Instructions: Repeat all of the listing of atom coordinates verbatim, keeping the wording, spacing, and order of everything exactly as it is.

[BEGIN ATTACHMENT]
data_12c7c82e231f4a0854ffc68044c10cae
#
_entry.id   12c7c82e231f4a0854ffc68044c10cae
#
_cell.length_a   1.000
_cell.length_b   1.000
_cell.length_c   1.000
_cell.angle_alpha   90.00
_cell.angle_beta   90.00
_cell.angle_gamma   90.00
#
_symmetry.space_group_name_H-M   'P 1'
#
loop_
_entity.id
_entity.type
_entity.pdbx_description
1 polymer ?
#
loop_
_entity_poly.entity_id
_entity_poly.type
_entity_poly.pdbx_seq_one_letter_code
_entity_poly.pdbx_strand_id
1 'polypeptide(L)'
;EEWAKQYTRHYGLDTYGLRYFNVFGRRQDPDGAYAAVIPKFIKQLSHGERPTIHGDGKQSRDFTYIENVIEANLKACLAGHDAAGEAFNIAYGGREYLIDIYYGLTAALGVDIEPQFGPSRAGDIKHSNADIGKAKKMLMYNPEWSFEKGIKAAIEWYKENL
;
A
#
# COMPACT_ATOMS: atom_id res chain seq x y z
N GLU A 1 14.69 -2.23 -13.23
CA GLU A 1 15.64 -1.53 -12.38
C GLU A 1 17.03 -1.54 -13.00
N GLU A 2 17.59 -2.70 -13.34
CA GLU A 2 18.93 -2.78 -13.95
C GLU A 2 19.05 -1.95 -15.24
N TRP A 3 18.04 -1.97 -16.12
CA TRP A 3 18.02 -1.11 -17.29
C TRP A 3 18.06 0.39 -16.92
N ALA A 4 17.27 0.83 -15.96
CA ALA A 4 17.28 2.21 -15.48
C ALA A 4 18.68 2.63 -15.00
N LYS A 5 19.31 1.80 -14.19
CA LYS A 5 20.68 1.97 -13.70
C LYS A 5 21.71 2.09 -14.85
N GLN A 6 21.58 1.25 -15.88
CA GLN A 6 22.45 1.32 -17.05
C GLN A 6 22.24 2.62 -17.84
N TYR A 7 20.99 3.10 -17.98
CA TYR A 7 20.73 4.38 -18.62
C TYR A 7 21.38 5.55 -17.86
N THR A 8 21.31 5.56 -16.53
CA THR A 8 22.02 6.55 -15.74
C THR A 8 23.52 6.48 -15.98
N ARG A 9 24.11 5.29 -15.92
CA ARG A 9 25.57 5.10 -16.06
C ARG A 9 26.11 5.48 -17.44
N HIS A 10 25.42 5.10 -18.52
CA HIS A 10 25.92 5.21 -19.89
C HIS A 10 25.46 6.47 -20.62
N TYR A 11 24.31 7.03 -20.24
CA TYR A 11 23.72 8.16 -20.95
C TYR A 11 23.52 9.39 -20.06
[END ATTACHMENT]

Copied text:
data_12c7c82e231f4a0854ffc68044c10cae
#
_entry.id   12c7c82e231f4a0854ffc68044c10cae
#
_cell.length_a   1.000
_cell.length_b   1.000
_cell.length_c   1.000
_cell.angle_alpha   90.00
_cell.angle_beta   90.00
_cell.angle_gamma   90.00
#
_symmetry.space_group_name_H-M   'P 1'
#
loop_
_entity.id
_entity.type
_entity.pdbx_description
1 polymer ?
#
loop_
_entity_poly.entity_id
_entity_poly.type
_entity_poly.pdbx_seq_one_letter_code
_entity_poly.pdbx_strand_id
1 'polypeptide(L)'
;EEWAKQYTRHYGLDTYGLRYFNVFGRRQDPDGAYAAVIPKFIKQLSHGERPTIHGDGKQSRDFTYIENVIEANLKACLAGHDAAGEAFNIAYGGREYLIDIYYGLTAALGVDIEPQFGPSRAGDIKHSNADIGKAKKMLMYNPEWSFEKGIKAAIEWYKENL
;
A
#
# COMPACT_ATOMS: atom_id res chain seq x y z
N GLU A 1 14.69 -2.23 -13.23
CA GLU A 1 15.64 -1.53 -12.38
C GLU A 1 17.03 -1.54 -13.00
N GLU A 2 17.59 -2.70 -13.34
CA GLU A 2 18.93 -2.78 -13.95
C GLU A 2 19.05 -1.95 -15.24
N TRP A 3 18.04 -1.97 -16.12
CA TRP A 3 18.02 -1.11 -17.29
C TRP A 3 18.06 0.39 -16.92
N ALA A 4 17.27 0.83 -15.96
CA ALA A 4 17.28 2.21 -15.48
C ALA A 4 18.68 2.63 -15.00
N LYS A 5 19.31 1.80 -14.19
CA LYS A 5 20.68 1.97 -13.70
C LYS A 5 21.71 2.09 -14.85
N GLN A 6 21.58 1.25 -15.88
CA GLN A 6 22.45 1.32 -17.05
C GLN A 6 22.24 2.62 -17.84
N TYR A 7 20.99 3.10 -17.98
CA TYR A 7 20.73 4.38 -18.62
C TYR A 7 21.38 5.55 -17.86
N THR A 8 21.31 5.56 -16.53
CA THR A 8 22.02 6.55 -15.74
C THR A 8 23.52 6.48 -15.98
N ARG A 9 24.11 5.29 -15.92
CA ARG A 9 25.57 5.10 -16.06
C ARG A 9 26.11 5.48 -17.44
N HIS A 10 25.42 5.10 -18.52
CA HIS A 10 25.92 5.21 -19.89
C HIS A 10 25.46 6.47 -20.62
N TYR A 11 24.31 7.03 -20.24
CA TYR A 11 23.72 8.16 -20.95
C TYR A 11 23.52 9.39 -20.06